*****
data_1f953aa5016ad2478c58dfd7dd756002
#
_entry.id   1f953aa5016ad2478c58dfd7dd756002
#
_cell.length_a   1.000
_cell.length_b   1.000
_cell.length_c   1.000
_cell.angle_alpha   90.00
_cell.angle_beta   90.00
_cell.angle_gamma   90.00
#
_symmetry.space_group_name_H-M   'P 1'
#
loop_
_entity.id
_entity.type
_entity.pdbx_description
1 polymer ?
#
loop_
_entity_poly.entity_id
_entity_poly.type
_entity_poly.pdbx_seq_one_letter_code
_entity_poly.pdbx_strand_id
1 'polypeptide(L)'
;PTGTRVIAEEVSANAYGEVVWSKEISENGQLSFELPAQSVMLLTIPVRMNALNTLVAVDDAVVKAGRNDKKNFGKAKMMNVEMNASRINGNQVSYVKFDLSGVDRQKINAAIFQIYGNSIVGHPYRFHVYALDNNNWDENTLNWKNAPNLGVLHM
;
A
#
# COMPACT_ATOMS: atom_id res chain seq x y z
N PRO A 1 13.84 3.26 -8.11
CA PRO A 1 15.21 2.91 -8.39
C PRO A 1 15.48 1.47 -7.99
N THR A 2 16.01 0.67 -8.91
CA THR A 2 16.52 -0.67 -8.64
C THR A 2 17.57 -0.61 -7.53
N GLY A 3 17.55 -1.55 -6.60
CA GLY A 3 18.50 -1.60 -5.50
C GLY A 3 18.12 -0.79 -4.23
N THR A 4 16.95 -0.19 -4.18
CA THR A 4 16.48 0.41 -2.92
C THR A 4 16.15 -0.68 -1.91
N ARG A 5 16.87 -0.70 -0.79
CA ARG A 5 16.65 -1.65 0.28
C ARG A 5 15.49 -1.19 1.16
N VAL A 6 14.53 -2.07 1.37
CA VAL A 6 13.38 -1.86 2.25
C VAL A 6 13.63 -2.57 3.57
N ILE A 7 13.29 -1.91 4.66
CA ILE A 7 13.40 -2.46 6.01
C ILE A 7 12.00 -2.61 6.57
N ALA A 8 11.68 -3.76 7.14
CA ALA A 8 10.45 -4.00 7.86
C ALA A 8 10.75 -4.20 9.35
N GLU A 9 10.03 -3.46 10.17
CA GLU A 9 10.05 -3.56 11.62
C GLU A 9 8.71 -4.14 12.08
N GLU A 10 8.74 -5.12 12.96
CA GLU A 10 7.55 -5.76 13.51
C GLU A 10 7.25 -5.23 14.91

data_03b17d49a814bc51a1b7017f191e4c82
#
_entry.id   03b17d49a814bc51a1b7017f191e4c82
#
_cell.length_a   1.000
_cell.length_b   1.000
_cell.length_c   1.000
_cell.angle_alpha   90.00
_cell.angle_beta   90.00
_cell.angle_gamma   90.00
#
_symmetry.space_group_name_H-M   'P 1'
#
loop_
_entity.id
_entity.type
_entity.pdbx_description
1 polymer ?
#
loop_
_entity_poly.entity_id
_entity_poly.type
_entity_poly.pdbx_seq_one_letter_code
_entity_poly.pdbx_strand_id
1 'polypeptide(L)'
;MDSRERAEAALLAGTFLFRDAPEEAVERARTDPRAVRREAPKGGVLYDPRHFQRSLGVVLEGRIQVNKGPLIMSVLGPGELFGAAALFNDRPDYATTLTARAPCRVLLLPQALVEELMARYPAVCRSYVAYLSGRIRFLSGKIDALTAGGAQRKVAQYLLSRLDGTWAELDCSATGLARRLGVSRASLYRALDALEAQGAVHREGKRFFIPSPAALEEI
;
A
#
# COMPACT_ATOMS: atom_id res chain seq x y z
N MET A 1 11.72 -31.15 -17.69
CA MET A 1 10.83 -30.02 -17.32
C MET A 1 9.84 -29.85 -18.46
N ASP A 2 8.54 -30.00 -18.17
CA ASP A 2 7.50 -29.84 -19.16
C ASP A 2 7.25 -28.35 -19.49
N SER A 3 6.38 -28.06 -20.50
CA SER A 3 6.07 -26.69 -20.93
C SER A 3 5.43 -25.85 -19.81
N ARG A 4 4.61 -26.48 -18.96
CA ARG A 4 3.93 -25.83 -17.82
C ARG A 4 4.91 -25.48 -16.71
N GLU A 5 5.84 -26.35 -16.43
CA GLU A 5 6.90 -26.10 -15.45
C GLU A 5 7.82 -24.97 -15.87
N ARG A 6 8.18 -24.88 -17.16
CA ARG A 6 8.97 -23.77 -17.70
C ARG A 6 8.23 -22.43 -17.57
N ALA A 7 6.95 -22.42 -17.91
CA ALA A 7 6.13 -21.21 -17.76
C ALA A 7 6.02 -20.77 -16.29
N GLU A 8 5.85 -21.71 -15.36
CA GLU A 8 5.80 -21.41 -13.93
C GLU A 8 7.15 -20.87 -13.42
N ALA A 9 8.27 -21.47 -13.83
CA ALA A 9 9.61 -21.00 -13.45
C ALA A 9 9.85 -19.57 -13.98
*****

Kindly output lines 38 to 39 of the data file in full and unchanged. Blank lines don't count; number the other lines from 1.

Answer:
CA GLY A 3 18.50 -1.60 -5.50
C GLY A 3 18.12 -0.79 -4.23